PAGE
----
Image of FIG. 5.
FIG. 5.

(a) Current-voltage characteristics of a JnJ ( wide) irradiated with a fluence of at different temperatures in the Josephson regime . From top to bottom , 75.2, 76.2, and . (b) Current-voltage characteristics of a JnJ ( wide) irradiated with a fluence of at different temperatures in the Josephson regime . From top to bottom , 43.9, 46.3, and . (c) Modulation of the critical current of a JnJ ( wide, ) as a function of a magnetic field perpendicular to the sample. The dots correspond to data and the solid line to the Fraunhofer pattern . (d) characteristic of a JnJ ( wide, ) under microwave radiation of frequency of . Despite thermal fluctuations at this rather high temperature measurement , the curve displays clear Shapiro steps.

Image of FIG. 6.
FIG. 6.

Critical current as function of temperature for four JnJs ( wide) irradiated with different fluences (, , , and ). The experimental data (dots) are in good agreement with relation (3) (solid lines).

Image of FIG. 7.
FIG. 7.

The left axis displays the computed dpa profiles along the junction for two different fluences of and obtained from TRIM calculation. The right axis displays the corresponding along the junctions according to relation (1). The center of the junction gives the lower value of named in the text. The figure illustrates how the effective length of the Josephson changes as a function of temperature in the case of the fluence. At temperatures T1 and T2, the effective lengths are, respectively, L1 and L2.

Image of FIG. 8.
FIG. 8.

Current height of the Shapiro steps , 1, and 2 normalized by as a function of the microwave voltage , measured at on a JnJ irradiated with a fluence of . The dots correspond to experimental data and the solid line to the Bessel functions of orders of 0, 1, and 2. Inset: Typical curve of the JnJ under microwave radiations showing Shapiro steps , 1, and 2.

Image of FIG. 9.
FIG. 9.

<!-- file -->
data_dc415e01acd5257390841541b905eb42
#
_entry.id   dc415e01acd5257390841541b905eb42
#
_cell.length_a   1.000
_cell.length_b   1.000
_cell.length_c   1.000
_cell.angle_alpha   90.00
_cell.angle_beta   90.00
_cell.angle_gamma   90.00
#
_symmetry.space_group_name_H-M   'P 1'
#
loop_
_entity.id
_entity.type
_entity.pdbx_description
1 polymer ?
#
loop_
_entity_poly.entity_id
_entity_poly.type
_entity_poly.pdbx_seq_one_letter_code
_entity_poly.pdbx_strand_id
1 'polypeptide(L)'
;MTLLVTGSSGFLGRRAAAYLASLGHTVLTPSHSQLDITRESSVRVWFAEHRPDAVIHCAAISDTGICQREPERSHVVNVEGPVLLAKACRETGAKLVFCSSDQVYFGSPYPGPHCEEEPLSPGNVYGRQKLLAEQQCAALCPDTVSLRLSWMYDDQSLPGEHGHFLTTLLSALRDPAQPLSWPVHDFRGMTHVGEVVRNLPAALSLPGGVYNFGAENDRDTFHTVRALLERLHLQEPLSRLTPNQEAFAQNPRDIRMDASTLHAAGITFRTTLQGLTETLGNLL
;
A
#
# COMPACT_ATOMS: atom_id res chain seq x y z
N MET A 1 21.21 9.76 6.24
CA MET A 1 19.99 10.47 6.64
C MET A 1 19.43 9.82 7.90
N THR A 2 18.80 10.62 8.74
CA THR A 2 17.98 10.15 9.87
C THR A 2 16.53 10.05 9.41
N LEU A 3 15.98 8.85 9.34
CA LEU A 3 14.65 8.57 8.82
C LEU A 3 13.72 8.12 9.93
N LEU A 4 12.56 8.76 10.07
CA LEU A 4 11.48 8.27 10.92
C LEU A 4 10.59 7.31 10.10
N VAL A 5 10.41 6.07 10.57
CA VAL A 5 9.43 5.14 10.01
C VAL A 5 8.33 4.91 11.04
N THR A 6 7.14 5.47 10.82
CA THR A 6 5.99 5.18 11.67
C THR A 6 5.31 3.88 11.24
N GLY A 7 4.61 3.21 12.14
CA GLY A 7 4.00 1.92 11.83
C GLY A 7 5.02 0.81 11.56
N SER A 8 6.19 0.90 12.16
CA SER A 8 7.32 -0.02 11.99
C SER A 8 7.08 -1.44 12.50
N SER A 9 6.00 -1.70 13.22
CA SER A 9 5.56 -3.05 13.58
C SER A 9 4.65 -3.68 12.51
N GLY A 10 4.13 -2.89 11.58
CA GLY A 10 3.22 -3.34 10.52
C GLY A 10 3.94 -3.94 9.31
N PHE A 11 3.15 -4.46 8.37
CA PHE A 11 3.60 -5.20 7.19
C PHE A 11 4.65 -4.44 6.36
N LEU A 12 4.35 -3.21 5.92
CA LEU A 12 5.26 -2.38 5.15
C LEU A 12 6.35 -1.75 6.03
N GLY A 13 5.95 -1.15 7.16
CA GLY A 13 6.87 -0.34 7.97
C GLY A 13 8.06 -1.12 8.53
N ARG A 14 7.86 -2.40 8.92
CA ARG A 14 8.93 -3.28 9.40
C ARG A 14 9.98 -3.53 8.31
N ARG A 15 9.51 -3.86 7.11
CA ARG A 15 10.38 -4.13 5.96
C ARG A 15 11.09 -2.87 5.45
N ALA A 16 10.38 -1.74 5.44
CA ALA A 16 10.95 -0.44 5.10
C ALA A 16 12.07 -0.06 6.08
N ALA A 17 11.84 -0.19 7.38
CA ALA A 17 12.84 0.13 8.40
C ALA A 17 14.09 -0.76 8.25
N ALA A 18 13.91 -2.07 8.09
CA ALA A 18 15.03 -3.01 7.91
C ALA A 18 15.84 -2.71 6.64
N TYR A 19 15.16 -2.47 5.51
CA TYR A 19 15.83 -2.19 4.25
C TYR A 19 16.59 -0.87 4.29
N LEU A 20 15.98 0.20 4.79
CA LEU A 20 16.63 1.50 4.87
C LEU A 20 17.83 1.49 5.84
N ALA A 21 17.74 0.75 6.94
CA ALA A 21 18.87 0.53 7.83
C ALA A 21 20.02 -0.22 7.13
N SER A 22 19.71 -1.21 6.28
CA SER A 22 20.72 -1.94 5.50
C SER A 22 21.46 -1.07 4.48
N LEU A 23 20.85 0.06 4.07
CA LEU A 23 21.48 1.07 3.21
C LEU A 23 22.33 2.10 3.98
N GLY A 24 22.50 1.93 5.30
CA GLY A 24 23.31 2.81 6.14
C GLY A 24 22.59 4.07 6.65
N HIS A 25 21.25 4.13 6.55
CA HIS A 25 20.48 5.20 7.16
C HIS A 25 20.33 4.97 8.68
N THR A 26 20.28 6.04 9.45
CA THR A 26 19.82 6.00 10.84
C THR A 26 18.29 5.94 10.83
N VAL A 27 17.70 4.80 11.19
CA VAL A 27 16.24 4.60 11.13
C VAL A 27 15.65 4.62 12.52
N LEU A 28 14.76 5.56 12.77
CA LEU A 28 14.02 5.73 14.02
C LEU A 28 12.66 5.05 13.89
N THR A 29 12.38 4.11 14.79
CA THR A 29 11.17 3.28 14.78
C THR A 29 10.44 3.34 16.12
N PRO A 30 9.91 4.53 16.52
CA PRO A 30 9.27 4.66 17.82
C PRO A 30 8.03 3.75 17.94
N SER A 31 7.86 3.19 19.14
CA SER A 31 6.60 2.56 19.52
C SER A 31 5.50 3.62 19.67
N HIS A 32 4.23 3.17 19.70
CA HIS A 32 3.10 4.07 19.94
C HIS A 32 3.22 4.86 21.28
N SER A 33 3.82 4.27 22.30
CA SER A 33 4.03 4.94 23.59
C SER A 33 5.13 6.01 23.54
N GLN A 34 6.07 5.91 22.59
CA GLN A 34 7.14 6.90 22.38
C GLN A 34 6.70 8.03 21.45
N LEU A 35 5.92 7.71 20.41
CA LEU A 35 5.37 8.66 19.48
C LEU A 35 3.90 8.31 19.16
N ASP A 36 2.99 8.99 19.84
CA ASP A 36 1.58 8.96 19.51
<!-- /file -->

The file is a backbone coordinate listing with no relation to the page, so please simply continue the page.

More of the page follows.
(Color online) Schematic description of the trilayer junction fabrication: (a) A -axis oriented trilayer structure is pulsed laser deposited on a substrate and in situ covered by a thick gold layer. A gold mask is made using UV lithography, gold deposition, and lift-off technique. (b) The in situ gold layer is removed by Ar ion beam etching. Regions A are covered by of gold, the regions B by , and the region C has no gold left. (c) Sectional view. The sample is irradiated with a high dose of oxygen ions. During this process the trilayer in the unprotected regions C becomes entirely insulating and the trilayer in regions A remains undamaged since the ion range is smaller than the gold thickness. The thickness of the gold layer covering the regions B has been chosen such as the oxygen ions stop in the upper part of the bottom layer. This irradiation allows us to define a mesa in the trilayer structure as well as two superconducting paths connected to the bottom layer of the mesa. (d) The gold in regions B is removed using UV lithography and ion bean etching. As a result, we obtain a mesa junction whose dimensions are typically or , completely encapsulated in the insulating structure. The top of the junction is directly connected to a gold contact 1 and the bottom of the junction is connected to two larger gold contacts 2 and 3 through superconducting path. (e) Additional gold pads are then deposited in order to connect the junction. (f) Contact 1 can eventually be divided into two contacts to do four probe measurements.